Emotion

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Author:
jstagl
ID:
84685
Filename:
Emotion
Updated:
2011-05-09 01:19:56
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Cog Neuro
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Description:
Cog Neuro Exam #3
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  1. Patient SM Damage
    Bilateral Amygdala Damage
  2. Emotion intensity ratings are different for SM how?
    afraid rating very low intensity
  3. SM emotion drawings
    Actually a good artist, drawing for afraid is of a baby - confusing
  4. Defining emotion approach 1
    • Basic emotions: There are core basic emotions that all humans can experience (Darwin)
    • Ex: Paul Ekman's universal facial expressions: angry, happy, disgust, surprise, sad, fear
  5. Defining emotion approach 2
    • Dimensions of emotion: emotions are not discrete states, but vary along a continuum
    • 1. Valence vs. Arousal
    • 2. Approach vs. Withdrawal
  6. Valence vs. Arousal
    • Valence (good, bad, or pleasant, unpleasant) vs. Arousal (high or low intensity)
    • Ex: find penny on street: positive valence, low arousal
    • win lotter: positive valence, high arousal
  7. Approach vs. Withdrawal
    • define emotions by the goals they motivate: do they cause one to approach or withdraw from a stimulus?
    • not the same as positive or negative (anger is a negative state that motivates one to approach)
  8. Techniques to elicit emotion
    • Mood induction
    • Reward or punishment
    • Emotionally evocative stimuli
  9. Mood induction
    present emotional stimuli (film clips) and encourage subjects to get in the mood
  10. Reward or punishment
    • reward subject with money or food
    • punish subjects with shock or aversive sound
  11. Emotionally evocative stimuli
    • words like "cancer" "love" or taboo words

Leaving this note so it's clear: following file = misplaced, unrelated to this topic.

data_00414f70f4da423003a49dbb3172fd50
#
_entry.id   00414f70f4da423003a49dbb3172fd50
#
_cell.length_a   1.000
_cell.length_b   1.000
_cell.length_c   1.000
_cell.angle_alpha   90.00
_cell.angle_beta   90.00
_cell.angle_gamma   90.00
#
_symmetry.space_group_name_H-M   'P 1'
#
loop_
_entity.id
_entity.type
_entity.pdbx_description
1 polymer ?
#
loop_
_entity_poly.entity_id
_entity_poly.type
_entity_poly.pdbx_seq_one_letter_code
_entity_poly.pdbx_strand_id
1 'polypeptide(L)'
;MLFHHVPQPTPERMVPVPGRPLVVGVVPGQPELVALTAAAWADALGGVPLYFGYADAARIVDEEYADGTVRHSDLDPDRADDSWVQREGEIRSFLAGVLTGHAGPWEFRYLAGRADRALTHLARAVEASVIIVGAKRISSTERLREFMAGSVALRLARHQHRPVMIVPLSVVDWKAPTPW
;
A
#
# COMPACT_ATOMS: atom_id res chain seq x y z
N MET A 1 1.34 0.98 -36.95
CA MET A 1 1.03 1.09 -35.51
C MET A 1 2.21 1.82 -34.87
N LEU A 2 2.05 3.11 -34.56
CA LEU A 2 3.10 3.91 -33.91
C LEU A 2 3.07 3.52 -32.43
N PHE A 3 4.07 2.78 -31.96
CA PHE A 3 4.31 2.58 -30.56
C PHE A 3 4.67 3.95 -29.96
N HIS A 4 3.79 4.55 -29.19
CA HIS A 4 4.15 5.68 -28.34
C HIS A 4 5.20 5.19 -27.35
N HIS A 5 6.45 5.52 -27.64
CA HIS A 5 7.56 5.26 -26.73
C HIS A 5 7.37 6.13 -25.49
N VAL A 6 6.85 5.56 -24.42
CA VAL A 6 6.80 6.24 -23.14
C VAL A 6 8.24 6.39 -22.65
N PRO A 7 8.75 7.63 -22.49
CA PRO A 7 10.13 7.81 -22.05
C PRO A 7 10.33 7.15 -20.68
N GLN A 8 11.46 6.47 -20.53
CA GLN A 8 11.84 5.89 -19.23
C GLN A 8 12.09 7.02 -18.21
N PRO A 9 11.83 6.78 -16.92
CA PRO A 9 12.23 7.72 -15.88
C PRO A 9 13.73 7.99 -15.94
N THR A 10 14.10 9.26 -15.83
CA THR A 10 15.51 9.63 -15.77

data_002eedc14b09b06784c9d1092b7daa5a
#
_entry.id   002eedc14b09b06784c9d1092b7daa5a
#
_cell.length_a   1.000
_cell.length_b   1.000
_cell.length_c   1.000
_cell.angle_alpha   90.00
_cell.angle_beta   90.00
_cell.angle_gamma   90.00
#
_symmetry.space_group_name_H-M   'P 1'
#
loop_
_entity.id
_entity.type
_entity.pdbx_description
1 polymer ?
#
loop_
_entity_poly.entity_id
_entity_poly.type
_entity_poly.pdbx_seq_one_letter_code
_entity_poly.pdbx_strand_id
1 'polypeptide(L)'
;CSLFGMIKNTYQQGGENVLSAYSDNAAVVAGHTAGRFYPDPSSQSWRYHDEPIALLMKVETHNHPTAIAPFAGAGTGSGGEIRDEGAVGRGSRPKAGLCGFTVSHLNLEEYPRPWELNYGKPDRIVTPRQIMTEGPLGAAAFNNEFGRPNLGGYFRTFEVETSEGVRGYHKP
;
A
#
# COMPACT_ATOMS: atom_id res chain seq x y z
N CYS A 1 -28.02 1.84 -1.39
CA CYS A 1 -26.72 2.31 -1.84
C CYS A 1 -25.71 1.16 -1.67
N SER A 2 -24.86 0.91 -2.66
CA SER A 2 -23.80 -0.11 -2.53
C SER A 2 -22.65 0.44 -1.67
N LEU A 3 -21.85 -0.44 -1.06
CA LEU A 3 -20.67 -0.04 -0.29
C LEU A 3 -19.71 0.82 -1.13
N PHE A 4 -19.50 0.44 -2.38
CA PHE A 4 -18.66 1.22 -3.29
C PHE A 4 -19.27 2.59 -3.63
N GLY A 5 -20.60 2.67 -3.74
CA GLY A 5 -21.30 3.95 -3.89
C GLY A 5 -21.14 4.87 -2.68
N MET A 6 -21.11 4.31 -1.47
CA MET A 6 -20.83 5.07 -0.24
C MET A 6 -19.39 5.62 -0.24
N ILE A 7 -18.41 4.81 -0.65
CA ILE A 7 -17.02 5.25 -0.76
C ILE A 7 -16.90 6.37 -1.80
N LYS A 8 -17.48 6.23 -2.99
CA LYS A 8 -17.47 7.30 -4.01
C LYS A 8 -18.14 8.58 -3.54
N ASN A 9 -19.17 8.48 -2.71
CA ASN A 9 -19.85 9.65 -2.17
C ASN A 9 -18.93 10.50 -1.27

• emotionally laden pictures
    • -international affective picture system
  12. Techniques to assess emotion
    • Direct assessment
    • Indirect assessment
  13. Direct assessment
    Just ask: how d you feel, how would you rate this stimulus
  14. Indirect Assessment
    • Choosing among possible options: subjects choices reflect relative value placed on various options
    • Facilitation or inhibition of a response: emotional stroop, automaticity of emotional processing
    • Psychophysiological asessments: skind conductance, heart rate, startle eyeblink, pupil diameter
  15. Fear Conditioning demonstrates
    • Implicit Emotional Learning
    • blue square paired with shock then illicits startle response and increased skin conductance
  16. Patients with amygdala damage and Fear conditioning
    do not show fear response with skin conductance after the conditioned stimulus (blue box) but do show it with unconditioned stimulus (shock)
  17. Explicit Emotional Learning
    Instructed fear- every time you see the blue square you will get a shock (but you actually don't), but still increasess skin conductance
  18. Limbic System and James Papez
    James Papez proposed circuit of neural structures involved in emotional processing: hypothalamus, anterior thalamus, cingulate gyrus, hippocampus
  19. Extended Limbic System
    Maclean named structures Papez circuit and extended network to include amygdala, orbitofrontal cortex and basal ganglia
  20. Problems with Limbic System concept
    • 1. what is the criteria for a limbic structure?
    • 2. some limbic regions though to be involved in emotion are now known to be more important for non-emotional behaviors like the hippocampus
  21. Amygdala Research guided by
    Animal models
  22. amygdala's role in ascribing affective meaning to stimuli
    • Kluver-Bucy syndrome- monkeys don't avoid fearful stimuli
    • neurons in amygdala respond to affective nature of stim
    • amygdala critical for acquisition and expression of CR
  23. Human studies show amygdala role in